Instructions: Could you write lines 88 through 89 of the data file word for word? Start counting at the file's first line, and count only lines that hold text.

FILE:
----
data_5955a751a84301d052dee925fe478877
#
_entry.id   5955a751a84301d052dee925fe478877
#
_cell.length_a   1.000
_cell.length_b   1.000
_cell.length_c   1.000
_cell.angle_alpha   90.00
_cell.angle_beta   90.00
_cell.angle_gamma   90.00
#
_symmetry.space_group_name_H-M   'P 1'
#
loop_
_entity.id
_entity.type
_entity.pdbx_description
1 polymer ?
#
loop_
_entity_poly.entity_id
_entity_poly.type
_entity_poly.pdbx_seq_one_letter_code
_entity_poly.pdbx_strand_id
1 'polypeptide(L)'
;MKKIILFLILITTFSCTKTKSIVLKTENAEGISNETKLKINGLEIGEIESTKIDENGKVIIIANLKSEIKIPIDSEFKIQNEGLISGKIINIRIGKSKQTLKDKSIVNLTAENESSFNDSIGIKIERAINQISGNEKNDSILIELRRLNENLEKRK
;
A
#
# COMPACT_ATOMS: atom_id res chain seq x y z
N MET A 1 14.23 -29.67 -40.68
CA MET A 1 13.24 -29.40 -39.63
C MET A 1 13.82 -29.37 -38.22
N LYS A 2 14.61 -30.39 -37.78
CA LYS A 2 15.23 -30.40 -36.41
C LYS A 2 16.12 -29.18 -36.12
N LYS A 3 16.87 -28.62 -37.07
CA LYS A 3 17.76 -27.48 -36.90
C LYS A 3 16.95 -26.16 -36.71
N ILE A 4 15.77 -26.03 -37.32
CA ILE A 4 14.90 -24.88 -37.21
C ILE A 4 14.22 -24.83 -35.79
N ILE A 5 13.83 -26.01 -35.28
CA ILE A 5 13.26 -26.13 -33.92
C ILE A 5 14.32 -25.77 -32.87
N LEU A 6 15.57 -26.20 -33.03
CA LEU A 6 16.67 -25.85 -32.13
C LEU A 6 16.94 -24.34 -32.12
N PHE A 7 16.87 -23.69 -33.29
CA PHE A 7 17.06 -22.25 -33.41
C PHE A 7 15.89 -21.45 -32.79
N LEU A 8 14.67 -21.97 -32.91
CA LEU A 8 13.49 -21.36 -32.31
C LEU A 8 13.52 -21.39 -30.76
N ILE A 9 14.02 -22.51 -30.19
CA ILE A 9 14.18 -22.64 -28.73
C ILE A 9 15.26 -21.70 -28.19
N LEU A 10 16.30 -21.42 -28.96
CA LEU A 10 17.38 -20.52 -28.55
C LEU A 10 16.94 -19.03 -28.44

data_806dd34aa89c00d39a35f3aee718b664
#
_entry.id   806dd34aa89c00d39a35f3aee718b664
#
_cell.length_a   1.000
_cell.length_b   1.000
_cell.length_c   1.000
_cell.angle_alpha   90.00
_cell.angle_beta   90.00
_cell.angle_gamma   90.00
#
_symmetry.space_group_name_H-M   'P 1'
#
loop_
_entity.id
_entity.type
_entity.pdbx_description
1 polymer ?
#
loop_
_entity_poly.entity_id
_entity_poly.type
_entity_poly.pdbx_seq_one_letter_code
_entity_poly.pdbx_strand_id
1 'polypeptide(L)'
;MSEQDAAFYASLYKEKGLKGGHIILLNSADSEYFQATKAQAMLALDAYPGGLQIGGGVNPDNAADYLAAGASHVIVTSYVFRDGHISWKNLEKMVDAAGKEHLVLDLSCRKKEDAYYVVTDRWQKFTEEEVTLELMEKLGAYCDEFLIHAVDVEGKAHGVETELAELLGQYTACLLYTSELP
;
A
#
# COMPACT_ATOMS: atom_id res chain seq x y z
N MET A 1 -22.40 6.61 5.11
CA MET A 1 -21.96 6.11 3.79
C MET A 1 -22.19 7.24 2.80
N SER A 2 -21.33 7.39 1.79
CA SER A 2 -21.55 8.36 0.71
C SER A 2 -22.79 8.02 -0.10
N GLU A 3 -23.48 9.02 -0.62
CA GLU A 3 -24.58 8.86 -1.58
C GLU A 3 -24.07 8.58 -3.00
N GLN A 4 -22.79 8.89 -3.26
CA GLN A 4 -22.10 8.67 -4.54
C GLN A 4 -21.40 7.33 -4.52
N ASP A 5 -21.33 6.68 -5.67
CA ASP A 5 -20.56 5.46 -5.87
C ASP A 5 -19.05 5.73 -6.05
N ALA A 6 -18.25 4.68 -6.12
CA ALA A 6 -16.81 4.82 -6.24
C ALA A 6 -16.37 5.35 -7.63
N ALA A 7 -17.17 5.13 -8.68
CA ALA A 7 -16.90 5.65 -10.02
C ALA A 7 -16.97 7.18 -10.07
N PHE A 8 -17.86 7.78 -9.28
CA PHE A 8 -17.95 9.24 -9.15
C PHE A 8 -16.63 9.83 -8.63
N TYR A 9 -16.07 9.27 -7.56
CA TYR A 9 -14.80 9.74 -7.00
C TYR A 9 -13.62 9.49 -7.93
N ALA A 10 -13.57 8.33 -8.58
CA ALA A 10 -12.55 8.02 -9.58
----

A
#